If your employees regularly receive tips, it is important to comply with the withholding requirements and pay your company’s fair share of employment taxes. Expensive penalties can be assessed on both employers and employees if the tip reporting rules are not followed.
Here is a brief summary of some of the requirements for federal income tax and FICA (Social Security and Medicare) withholding, as well as filing.
Income Tax Withholding
You’re required to withhold federal income tax on an employee’s cash tips of $20 or more per month. The employee is generally supposed to report the tips to you by the tenth day of the month following the month of receipt.
Your company can elect to treat tips as supplemental wages. The tips can be reported in the regular payroll amount or subject to withholding at a flat rate of 25 percent.
If the employee’s cash tips do not exceed $20 in a calendar quarter, there is no FICA tax liability. However, any excess is subject to FICA. The same general rules apply to tips as wages. For instance, the Social Security portion of the tax applies to an annual “wage base” $117,000 for 2014 (up from $113,700 in 2013). The 1.45 percent Medicare portion of the tax applies to all wages.
The employee’s share of Social Security tax is 6.2 percent and the Medicare portion is 1.45 percent. The same is true for the employer share of these two taxes.
If you run a food or beverage establishment, you may be able to defray part of the cost of FICA through a special tax credit. Ask your payroll tax adviser if you are eligible for the 45B Credit, named for the section of the tax code it comes from.
Note: Reported tips are also subject to federal unemployment tax (FUTA). There are no income limits.
These withholding rules require the employer to collect income tax and FICA on reported tips unless the employee provides the necessary funds. If you can’t deduct the full amount from the employee’s wages – and the employee doesn’t otherwise provide the funds – the tax must be paid directly with the employee’s tax return. If you can collect only part of the amount due, apply what you collected first to FICA.
A business is generally required to file Form 8027, Employer’s Annual Information Return of Tip Income and Allocated Tips, for each establishment if:
- Food or beverage is provided for consumption on the premises.
- Tipping is a customary practice.
- More than ten full-time employees are employed on a typical business day. The term “employee” isn’t limited to waiters and waitresses. It comprises everyone on the payroll, from cooks to dishwasher to musicians.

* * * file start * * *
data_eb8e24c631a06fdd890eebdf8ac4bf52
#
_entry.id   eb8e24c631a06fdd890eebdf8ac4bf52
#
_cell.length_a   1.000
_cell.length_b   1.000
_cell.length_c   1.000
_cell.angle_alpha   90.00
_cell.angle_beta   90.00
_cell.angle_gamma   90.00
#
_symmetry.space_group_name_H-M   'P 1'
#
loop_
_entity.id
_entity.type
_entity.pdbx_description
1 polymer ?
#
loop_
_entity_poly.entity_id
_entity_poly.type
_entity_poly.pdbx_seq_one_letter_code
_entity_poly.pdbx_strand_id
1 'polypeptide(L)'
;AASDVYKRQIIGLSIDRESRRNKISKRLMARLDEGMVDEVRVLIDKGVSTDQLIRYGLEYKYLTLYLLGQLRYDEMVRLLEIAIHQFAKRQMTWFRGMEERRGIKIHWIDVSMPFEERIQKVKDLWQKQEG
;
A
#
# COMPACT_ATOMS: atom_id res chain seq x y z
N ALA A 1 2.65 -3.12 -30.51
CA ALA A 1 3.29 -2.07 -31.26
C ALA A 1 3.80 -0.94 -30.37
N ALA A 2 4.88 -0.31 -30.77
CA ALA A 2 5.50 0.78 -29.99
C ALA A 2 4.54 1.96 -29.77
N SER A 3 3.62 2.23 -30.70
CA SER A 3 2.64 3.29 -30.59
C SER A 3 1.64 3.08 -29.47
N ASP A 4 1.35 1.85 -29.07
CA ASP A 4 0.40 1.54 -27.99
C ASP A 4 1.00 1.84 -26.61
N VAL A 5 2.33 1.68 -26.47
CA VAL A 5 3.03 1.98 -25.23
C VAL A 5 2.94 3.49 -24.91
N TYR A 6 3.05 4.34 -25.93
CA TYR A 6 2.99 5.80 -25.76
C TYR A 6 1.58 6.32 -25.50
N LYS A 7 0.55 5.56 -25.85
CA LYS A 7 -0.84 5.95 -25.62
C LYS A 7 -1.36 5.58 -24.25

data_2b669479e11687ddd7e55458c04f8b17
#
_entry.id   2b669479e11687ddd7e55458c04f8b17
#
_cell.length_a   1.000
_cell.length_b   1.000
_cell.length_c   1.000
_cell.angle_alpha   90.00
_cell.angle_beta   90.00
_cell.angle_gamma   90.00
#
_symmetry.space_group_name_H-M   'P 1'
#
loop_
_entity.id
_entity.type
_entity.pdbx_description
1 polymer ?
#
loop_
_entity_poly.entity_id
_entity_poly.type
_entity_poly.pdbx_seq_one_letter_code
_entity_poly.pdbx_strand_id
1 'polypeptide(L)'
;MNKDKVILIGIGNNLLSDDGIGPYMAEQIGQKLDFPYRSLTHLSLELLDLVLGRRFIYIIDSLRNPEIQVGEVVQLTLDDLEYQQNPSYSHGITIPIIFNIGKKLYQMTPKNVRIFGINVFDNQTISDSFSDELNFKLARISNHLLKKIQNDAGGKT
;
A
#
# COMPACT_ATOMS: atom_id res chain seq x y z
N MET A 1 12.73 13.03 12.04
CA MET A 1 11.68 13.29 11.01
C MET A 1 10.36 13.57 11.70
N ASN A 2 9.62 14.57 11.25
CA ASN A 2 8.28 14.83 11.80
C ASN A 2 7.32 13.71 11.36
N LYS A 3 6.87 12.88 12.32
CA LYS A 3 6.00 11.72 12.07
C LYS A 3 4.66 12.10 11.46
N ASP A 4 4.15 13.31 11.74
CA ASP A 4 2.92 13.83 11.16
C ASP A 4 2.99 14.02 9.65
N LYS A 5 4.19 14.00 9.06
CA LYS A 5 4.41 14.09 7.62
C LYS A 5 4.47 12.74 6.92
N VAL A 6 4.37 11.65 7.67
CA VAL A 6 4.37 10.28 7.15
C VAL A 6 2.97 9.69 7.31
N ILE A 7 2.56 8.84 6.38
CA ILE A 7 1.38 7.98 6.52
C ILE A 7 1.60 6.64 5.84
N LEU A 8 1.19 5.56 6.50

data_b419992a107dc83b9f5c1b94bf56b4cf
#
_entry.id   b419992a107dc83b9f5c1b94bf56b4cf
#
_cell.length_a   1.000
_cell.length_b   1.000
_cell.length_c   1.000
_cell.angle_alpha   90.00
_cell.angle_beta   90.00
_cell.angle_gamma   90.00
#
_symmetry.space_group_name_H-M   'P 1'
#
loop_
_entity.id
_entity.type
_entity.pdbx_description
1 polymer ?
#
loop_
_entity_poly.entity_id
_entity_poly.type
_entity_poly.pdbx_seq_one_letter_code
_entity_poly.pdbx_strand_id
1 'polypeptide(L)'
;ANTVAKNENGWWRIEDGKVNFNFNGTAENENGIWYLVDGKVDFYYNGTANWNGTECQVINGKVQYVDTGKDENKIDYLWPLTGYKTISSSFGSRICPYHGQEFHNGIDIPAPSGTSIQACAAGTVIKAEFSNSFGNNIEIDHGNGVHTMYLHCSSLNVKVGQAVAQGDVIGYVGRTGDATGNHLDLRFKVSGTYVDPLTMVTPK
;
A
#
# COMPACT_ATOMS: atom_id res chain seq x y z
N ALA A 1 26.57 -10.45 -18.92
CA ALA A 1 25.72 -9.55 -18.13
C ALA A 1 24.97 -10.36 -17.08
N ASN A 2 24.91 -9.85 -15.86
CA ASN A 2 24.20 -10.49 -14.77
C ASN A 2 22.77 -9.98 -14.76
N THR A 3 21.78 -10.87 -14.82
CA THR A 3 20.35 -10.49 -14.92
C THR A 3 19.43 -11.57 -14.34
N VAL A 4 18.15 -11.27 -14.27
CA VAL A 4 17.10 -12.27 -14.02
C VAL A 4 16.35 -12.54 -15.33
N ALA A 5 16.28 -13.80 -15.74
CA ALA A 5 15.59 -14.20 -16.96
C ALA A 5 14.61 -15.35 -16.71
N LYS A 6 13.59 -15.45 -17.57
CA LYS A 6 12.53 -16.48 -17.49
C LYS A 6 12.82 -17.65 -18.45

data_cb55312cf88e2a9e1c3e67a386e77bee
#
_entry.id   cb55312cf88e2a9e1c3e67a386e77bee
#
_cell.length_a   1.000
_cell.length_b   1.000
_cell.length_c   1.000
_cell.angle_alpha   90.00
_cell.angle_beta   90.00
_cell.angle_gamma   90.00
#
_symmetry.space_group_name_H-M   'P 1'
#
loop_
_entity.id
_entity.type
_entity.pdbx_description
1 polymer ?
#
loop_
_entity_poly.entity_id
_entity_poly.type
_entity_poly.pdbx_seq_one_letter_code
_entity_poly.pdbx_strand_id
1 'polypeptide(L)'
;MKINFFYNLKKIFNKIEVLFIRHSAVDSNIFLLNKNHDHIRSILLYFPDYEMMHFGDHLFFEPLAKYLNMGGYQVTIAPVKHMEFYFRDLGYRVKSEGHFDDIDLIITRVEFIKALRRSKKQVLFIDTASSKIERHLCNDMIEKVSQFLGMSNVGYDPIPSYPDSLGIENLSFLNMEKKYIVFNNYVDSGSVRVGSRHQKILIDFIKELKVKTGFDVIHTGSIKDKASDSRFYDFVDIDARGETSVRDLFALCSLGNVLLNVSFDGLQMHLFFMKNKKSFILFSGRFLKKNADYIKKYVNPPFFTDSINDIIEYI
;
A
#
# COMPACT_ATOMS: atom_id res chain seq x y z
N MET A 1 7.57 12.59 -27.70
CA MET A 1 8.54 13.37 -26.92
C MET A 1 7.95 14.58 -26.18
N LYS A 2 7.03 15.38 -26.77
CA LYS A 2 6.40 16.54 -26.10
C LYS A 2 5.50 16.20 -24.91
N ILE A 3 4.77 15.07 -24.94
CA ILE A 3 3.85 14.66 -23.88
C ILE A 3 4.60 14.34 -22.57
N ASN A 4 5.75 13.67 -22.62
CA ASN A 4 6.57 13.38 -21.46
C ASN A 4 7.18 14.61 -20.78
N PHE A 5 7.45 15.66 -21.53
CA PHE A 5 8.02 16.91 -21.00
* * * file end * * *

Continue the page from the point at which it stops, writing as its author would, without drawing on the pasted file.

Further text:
Caution: Employees who don’t follow these tip reporting rules may be hit with a penalty equal to 50 percent of the FICA tax due in addition to paying the employer’s share of the tax.
Tell Employees Why They Should Report Tips
The IRS provides the following points employers can make to employees who are reluctant to report their full amount of tips.
In the long run, it’s beneficial to report all tips because:
- Tip reporting increases Social Security credits, which maximizes benefits at retirement.
- It can make the employees eligible for higher amounts of unemployment benefits and Workers’ Compensation.
- It may increase the chance of receiving financing for a home, car, or other necessities.
Supreme Court Rules on Tips
The IRS can charge restaurants additional taxes using an “aggregate” method if auditors believe employees are under-reporting tips, according to a U.S. Supreme Court case.
Facts of the case: Fior d’Italia, a popular San Francisco restaurant, underwent an IRS examination for underpaying tip taxes.
The IRS found that the tips reported on customers’ credit card slips “far exceeded” the amount reported by employees on their tax returns. After a federal district court and a federal appeals court ruled in the restaurant’s favor, government lawyers petitioned the Supreme Court to take up the case.
The High Court ruled in 2002 that the IRS can use an estimated method to come up with an amount of tips it believes a restaurant’s employees should have reported, and then send the business a bill for the employer’s share of FICA taxes on the allegedly unreported tips.
Under the “aggregate estimation” method, the IRS examines credit card slips and finds the average percentage of tips paid by customers. It is assumed that cash-paying customers tip at the same rate. IRS auditors then calculate the total tips by multiplying the tip rates by the restaurant’s total receipts. They subtract the tips reported by employees, apply the FICA tax to the rest, and assess the restaurant the additional taxes.
Restaurants can limit their audit exposure by entering into special voluntary agreements with the IRS.